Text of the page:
Discuss as:

London safe for tourists -- so far

The riots that have shaken London for the past three days have yet to upend the city's tourism industry.

Fiona Laurent, a spokesperson for the mayor's office, told msnbc.com that the Millennium Wheel and British Museum were among the popular destinations to remain open and unscathed since violence broke out late Saturday.

"London has a proud history of resilience as well as hospitality and the city remains open for business," Laurent said. "It is important to note that recent incidents have occurred away from the capital's major visitor attractions, which continue to operate and attract thousands of people from across the world." Most tourist attractions and business districts are located in central London.

As riots continued in London for a third night, the violence has now spread to several other British cities. Prime Minister David Cameron returned early from his vacation to deal with the escalating violence, looting and arson. ITN's Damon Green reports.

The concentration of violence in low-income suburban areas has persuaded Travel Security Services, a joint venture between International SOS and Control Risks, to tell its clients that travel to London and the UK is safe at the moment.

"We’re not advising that our members, many of whom are business travelers, cancel their trips at this moment, unless their hotel or office happens to be located near one of the areas where riots have occurred," said Rob Walker of Travel Security Services. "In traditional tourist areas and the central city of London, during the day, there is little risk."

The State Department has not issued a travel warning for London -- it normally does so for countries, not cities -- but the U.S. embassy in London has issued guidelines for tourists on its website. Among other safeguards, the embassy urges U.S. citizens to follow local media reports, leave sites of civil unrest and to not engage in debate with rioters.

Walker said that by mid-Tuesday the company had received about 50 calls from corporate clients and individual travelers worried about the riots. It is a significant spike compared to the usual volume, but by comparison, the company received between 300 and 350 calls on days following the Japanese earthquake and tsunami earlier this year.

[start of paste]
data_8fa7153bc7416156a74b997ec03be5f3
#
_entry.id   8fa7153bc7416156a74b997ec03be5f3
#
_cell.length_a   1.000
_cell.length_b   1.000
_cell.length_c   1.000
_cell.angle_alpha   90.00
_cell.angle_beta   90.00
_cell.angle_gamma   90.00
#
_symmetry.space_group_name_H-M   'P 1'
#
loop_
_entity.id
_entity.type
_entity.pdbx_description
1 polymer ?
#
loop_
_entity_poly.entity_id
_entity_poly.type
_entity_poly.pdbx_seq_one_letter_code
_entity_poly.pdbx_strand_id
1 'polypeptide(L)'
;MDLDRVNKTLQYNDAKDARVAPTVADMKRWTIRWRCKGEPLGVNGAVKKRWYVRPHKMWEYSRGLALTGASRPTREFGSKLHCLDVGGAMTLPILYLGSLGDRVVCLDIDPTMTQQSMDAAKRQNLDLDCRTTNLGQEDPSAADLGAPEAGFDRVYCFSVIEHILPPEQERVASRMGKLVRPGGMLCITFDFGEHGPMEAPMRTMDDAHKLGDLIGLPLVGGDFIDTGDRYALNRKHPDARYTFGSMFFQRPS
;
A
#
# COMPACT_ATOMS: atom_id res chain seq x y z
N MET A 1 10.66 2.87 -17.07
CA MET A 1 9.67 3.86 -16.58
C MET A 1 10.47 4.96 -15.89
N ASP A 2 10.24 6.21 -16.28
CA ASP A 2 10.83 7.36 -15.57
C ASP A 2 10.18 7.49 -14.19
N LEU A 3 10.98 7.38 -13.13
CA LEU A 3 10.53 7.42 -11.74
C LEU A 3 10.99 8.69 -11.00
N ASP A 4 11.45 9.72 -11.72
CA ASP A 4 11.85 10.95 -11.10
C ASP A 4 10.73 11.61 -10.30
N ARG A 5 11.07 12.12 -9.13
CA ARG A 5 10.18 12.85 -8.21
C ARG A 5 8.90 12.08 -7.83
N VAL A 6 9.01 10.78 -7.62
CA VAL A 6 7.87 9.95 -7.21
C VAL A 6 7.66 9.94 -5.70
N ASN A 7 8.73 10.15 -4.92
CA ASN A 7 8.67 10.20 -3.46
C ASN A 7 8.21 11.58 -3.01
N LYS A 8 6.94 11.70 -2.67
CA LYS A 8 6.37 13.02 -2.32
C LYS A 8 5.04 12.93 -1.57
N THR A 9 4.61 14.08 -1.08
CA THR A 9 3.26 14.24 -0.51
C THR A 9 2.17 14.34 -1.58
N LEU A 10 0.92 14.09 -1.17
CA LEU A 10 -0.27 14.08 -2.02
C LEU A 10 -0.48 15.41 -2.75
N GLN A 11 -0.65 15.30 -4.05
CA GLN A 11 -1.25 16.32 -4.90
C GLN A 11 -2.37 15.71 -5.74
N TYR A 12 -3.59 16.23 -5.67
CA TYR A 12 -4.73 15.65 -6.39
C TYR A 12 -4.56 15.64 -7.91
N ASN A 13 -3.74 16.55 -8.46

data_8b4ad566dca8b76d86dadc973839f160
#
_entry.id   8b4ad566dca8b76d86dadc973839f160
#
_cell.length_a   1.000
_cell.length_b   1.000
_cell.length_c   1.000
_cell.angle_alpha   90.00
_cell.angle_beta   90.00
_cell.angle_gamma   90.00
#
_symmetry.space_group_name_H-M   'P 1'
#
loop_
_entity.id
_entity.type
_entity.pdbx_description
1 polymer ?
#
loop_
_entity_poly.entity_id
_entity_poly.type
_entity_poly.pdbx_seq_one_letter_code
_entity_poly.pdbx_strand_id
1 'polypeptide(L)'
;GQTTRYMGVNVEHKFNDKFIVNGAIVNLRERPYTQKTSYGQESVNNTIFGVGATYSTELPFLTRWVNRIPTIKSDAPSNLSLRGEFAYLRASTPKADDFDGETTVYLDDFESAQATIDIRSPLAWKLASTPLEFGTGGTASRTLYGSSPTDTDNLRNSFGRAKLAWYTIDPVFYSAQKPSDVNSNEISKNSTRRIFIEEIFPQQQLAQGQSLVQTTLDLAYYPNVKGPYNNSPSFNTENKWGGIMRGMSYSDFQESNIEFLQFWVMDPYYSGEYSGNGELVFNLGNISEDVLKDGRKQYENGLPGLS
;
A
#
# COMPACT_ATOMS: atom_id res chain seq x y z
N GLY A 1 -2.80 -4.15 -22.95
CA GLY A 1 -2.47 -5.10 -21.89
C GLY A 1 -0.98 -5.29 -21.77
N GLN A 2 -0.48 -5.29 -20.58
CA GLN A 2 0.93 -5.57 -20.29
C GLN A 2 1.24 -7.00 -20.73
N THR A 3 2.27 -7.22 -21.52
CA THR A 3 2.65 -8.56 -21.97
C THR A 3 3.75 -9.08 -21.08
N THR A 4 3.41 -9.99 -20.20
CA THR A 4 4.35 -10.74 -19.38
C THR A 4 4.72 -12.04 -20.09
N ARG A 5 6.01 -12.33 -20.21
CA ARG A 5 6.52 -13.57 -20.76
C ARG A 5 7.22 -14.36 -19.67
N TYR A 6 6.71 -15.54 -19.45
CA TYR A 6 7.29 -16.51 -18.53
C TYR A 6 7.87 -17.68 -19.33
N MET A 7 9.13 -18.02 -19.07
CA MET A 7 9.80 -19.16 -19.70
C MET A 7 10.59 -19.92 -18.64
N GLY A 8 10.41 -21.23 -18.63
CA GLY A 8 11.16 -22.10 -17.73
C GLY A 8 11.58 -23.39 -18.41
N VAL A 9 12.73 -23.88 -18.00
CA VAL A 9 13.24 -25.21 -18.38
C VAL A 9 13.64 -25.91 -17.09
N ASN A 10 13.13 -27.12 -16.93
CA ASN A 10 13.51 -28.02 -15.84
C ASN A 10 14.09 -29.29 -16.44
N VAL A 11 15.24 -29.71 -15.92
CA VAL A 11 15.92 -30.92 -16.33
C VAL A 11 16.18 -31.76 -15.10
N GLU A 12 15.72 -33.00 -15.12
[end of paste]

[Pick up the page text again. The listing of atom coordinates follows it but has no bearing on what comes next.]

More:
Major U.S. travel insurance companies, Travel Guard and Access America, said they had yet to receive a significant number of inquiries from customers related to the rioting.

Tim Arthur, editor of Time Out London, has been closely monitoring the situation and said that the borough of Camden "was probably the most iconic area of town to be affected." The borough is home to the famous Camden market. Arthur had not heard of reports of damage to this and other tourist attractions.

Arthur said there were concerns that the rioting might spread to the West End, a popular destination for tourists who want to see Trafalgar Square, the National Gallery, the National Portrait Gallery as well as theater productions. The BBC reported that while some theaters had canceled performances, those in the West End would go on.

Arthur said tourists in London should stay apprised of the quickly-evolving situation and find reliable sources for frequent updates. Trusting Twitter and Facebook, he said, could be dangerous as many false rumors about fires, deaths and looting have spread quickly through both social networking sites. He also recommended consulting the city's Transport for London website, which tracks all public transportation closures.

"Rumors have been generated out of electronic ether," Arthur said. "The key is not to get caught up in the kind of tide of gossip and fear that the social networking sites can foster."

London is a proud city of stature, wielding power and attitude. From its Roman core to its Olympic edges, ancient abbeys to iconic skyscrapers, Lonely Planet takes you through the city's highlights.

Other stories you might like:

Rebecca Ruiz is a senior editor at msnbc.com. Follow her on Twitter.